In any case, your cat will handle being tealess for another few days until you can ask the vet. I doubt you need an appointment; just call the office and ask the vet or an assistant the question.
posted by mendel at 1:57 PM on February 3, 2006


It's something like 63-66mg of caffiene per pound of cat, btw, for caffiene toxicity. We found this out when one of ours ate a coffee bean.
posted by Medieval Maven at 4:10 PM on February 3, 2006 [1 favorite]


I have some cat treats that are made of liver and green tea, so I assume it's safe; dosage is another question.
posted by baklavabaklava at 5:21 PM on February 3, 2006


Hemlock is a plant-based drink, and if cats were intelligent about not eating things that were harmful then the ASPCA wouldn't have to make up lists of plants that cat owners should not own. Whatever you end up doing, please don't base it on your cat's judgment.

Comedy gold! And absolutely true. Cats will drink antifreeze if you let them.

Sugary sweet! And almost always fatal!
posted by frogan at 8:10 PM on February 3, 2006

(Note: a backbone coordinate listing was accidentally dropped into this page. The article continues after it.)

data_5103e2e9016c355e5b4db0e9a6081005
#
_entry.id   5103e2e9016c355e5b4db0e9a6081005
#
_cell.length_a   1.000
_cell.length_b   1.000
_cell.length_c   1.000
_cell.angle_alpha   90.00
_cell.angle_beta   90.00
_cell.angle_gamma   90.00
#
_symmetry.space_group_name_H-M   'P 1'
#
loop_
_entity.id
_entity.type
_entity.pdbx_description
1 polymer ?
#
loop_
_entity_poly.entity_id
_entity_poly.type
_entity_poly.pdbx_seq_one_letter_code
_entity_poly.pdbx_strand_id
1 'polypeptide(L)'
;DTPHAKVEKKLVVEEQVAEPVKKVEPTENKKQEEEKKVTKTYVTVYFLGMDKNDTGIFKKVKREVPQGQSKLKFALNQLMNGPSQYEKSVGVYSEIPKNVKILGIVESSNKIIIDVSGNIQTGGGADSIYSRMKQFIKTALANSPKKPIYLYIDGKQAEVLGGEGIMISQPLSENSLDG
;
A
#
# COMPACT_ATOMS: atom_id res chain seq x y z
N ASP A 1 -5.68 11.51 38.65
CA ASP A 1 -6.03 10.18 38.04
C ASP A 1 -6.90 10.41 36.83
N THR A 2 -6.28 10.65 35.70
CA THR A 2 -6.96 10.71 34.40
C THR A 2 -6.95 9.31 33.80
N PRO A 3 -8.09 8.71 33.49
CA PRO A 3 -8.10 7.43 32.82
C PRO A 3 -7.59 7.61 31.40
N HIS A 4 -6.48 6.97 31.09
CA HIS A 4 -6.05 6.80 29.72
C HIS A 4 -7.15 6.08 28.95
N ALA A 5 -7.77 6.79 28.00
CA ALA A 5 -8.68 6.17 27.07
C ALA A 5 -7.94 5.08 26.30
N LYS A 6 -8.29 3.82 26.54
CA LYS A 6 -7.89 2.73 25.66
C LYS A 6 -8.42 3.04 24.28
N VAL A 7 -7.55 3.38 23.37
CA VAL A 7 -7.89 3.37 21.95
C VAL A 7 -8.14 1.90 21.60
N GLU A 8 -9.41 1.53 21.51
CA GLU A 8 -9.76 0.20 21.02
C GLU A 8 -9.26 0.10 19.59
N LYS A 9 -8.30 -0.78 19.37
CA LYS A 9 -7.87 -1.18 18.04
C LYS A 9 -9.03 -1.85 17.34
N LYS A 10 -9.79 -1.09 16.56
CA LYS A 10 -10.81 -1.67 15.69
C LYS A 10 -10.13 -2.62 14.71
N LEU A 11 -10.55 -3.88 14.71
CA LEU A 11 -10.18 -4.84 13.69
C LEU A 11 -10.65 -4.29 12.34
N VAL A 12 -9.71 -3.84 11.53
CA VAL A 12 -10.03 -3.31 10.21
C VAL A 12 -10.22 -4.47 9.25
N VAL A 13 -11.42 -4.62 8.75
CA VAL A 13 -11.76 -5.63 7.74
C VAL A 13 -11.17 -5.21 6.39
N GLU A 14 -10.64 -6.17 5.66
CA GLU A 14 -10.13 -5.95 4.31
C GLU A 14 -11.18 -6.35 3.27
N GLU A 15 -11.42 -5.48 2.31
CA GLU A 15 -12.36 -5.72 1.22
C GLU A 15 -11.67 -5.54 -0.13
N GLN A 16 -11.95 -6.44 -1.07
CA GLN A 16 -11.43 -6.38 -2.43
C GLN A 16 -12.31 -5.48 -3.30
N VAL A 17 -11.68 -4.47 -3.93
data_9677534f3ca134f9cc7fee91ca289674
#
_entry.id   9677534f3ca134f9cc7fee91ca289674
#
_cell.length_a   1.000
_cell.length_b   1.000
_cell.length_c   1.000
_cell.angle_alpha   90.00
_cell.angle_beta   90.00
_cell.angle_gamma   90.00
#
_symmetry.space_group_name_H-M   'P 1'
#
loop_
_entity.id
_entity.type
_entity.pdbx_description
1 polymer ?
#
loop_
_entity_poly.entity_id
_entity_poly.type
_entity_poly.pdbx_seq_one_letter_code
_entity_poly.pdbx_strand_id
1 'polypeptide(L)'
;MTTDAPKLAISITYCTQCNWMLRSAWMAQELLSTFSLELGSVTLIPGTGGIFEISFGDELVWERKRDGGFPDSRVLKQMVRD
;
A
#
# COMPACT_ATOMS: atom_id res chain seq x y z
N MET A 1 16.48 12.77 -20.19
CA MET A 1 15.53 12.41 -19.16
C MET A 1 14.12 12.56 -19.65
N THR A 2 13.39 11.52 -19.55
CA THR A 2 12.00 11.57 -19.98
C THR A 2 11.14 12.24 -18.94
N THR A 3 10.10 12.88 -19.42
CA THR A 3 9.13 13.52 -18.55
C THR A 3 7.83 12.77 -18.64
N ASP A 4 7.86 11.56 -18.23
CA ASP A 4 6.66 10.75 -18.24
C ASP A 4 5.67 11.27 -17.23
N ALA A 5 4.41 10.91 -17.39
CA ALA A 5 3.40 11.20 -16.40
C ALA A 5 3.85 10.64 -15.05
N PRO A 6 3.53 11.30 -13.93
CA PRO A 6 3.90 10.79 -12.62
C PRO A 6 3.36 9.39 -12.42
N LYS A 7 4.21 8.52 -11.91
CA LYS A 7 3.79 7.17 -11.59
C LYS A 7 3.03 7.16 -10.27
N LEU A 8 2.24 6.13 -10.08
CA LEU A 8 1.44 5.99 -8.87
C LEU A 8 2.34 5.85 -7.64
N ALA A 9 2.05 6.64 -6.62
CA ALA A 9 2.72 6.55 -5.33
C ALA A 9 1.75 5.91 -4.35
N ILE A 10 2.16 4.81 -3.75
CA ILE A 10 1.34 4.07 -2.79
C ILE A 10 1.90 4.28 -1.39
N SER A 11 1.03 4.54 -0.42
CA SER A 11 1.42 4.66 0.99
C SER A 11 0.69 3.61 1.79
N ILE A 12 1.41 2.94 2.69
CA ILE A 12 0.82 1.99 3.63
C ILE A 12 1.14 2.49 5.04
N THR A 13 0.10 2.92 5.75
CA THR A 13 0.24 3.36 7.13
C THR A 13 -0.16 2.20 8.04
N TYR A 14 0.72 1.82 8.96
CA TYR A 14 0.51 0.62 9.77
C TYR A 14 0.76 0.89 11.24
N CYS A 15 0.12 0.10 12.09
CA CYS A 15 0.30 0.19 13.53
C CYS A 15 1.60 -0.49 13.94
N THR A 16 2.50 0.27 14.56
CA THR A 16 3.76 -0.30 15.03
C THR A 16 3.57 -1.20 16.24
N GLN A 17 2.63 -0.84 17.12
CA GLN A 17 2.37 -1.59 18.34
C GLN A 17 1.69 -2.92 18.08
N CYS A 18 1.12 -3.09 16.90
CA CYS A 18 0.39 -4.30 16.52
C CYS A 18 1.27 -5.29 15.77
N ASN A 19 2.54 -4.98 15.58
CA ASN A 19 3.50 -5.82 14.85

Green tea has more caffeine than regular tea but you can get decaf green tea. I would be surpised if the vet had any reason to object to the cat getting decaf tea (but I'd still check with vet),
posted by winston at 8:13 PM on February 3, 2006


My cat used to drink black coffee (on the sly, only if we turned our backs on him). Never drank a lot of it, and never seemed to have any bad effect on him. Then one day, he didn't ever drink black coffee again. Weird animals.
posted by jeff-o-matic at 8:19 PM on February 3, 2006


Green tea has less caffeine than black tea, which has less caffeine than coffee, which has less caffeine than espresso (per 8oz. serving). I have no idea whether or not that's still enough caffeine to hurt a cat.
posted by fionab at 8:25 PM on February 3, 2006


I don't know about tea, but cats aren't that smart about eating things they shouldn't. They like anti-freeze, and that stuff can cause their kidneys to shut down (or is it the liver?). I wouldn't let the cat decide if it was safe or not. Ask your vet, you do take it to a vet right?
posted by inthe80s at 7:30 AM on February 6, 2006


« Older What's the difference between ...   |  I've got a Comstock Lode-size ... Newer »
This thread is closed to new comments.